Open Museum instigates open access in favor of co-creation and the free and creative use of digital objects. Everyone is free to curate exhibits in sharing their collection or making use of other people’s contribution.

Since its inception two years ago, Open Museum offers a free space where people can store, show, and make use of collections contributed by themselves and other users. It creates a network in which museums, archivists, and private collectors will have the opportunity to approach to all valuable collections on a single platform. They are provided with content package and a multimedia curatorial toolkit whereby individuals and organizations can freely curate online exhibits.

So far, Open Museum’s partners include Cultural Affairs Department of Pingtung County Government, Taiwan Film Institute, Taiwan Public Television Service, The Museum of the Institute of History and Philology, and the Research Center of Biodiversity at Academia Sinica. The interest of Open Museum is all-embracing: it looks into ethnology, history, politics, cinema, photography, and biology. Its archives host Japanese-rule-era photographs, film posters and publications, manuscripts, edicts, contracts, paintings, and plant specimens. Among the objects are antiquities categorized as “national treasure” (23), “significant antiquities” (35), or “general antiquities” (50) by the Cultural Heritage Preservation Act. Painting-wise, it contains one of the watercolor pieces of Kimichiro Ishikawa, a Japanese watercolorist dubbed as the “father of fine arts in Taiwan.” Titled as “Early Summer Road,” the painting is among the rare ones that has been shown in the Taiwan Art Exhibition and remained in Taiwan.

In the future, Open Museum will be joined by Taiwan Music Institute, National Center for Traditional Arts; Taiwan Encyclopedia of Life, and datasets of Deng Yuxian, an eminent Taiwanese musician, as well as Yu Ru-chi, a notable Taiwanese documentary photographer.

With a cohort of partners who authorize the open access of online collections, Open Museum enables organizations and individuals to freely curate exhibits online. Endowed with spatial-temporal presentation tools, it facilitates the (re-)discovery of cultural significance of archived objects. The spatial and temporal models allow for vivid storytelling that can clarify the context of a given object. An abundance of maps collected by the Center for GIS, Academia Sinica from different ages enables the user to locate a given object on maps produced in various contexts. In so doing, the user may perceive specific spatial relationships illuminated by maps created during the Japanese colonization, American alliance during the Cold War or late twentieth century.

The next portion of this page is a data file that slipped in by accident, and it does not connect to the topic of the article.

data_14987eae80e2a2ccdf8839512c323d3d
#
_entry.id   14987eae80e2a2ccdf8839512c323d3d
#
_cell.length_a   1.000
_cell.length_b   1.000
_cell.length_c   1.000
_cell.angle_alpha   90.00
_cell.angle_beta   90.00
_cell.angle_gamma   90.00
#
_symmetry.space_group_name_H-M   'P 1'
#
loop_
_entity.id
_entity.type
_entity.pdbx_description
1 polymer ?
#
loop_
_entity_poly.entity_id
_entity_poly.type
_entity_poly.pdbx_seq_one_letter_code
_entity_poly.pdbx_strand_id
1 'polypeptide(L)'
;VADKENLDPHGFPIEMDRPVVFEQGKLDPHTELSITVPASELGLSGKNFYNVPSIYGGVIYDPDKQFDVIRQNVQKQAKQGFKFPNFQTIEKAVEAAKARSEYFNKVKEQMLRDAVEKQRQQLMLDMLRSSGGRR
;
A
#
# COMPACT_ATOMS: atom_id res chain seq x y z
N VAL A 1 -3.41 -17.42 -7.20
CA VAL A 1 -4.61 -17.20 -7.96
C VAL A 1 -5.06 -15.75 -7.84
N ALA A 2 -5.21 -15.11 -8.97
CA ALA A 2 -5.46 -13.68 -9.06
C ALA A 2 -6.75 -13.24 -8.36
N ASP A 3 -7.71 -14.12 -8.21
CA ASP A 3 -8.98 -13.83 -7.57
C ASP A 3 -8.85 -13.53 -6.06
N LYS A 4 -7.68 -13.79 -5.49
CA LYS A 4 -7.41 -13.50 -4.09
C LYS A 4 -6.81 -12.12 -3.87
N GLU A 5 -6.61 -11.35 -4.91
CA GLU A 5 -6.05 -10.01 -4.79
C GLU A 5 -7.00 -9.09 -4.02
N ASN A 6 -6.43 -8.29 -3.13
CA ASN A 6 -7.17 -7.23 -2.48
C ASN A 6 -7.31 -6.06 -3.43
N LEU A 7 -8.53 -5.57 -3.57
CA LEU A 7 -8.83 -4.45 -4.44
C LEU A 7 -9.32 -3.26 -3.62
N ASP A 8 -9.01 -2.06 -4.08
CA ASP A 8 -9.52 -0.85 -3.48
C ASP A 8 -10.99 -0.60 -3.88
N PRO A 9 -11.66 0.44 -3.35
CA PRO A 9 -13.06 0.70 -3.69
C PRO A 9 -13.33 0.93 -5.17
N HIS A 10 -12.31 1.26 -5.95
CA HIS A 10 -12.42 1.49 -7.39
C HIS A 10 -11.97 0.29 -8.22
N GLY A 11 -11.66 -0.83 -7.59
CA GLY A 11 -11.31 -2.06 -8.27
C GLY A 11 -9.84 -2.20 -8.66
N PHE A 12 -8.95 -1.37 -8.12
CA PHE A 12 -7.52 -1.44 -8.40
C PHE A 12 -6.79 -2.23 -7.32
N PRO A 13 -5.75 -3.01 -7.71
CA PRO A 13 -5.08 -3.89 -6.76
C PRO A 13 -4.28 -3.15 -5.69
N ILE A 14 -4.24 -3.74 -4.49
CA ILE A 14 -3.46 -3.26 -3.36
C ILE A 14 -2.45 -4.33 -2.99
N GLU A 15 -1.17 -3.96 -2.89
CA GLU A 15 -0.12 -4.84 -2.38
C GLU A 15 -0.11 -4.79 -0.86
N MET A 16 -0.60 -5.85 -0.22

Red Lips and Black Teeth: A Special Exhibition on Betel Nut Culture captures references to betel nut in medical literature from different time periods in drawing on the timeline model. The model welcomes the curator’s attempt to assign different modes of periodization to the timeline.


Lin Tuan-chiu locates the director’s film studio on a 1989 map produced by the National Land Survey and Mapping Center for economic purposes.

So far, there are four approaches to creating exhibits: (1) From the physical to the digital, (2) Popularizing academic findings, (3) Object-oriented storytelling, and (4) Demonstrating the spatial-temporal models based on the body of objects. They can be exemplified as follows:

Red Lips and Black Teeth: A Special Exhibition on Betel Nut Culture migrates to the platform of Open Museum as a physical exhibit which previously took place in Taipei and Taichung in 2014. It shows how a conventional exhibit can appropriate a new habitat online.

The Great Paper Mulberry is a popular science exhibit that seeks to raise the general public’s awareness of the relationship between the plant and the migration history of Austronesian peoples.

The First Golden Age of Taiwan Cinema: Taiwanese-Language Films features the films that capture the unique texture and context of Taiwanese language from 1955 to 1964.

Old Photos from Pingtung freely draws on the spatial-temporal models to revive the context surrounding the pictures.

Over 96 percent of the objects at Open Museum are labeled as creative commons. This means that users can not only make use of these objects on the platform but also elsewhere in complying the terms and conditions stipulated by the license.License release enhances the mobility and usability of digital archives such that people will have a freer access to learning from and appreciating cultural heritage.

Open Museum seeks to make itself a home for storytellers in need of a place and porte-parole. We appreciate what everyone has to offer and are happy to archive the trove for more people to discover and enjoy.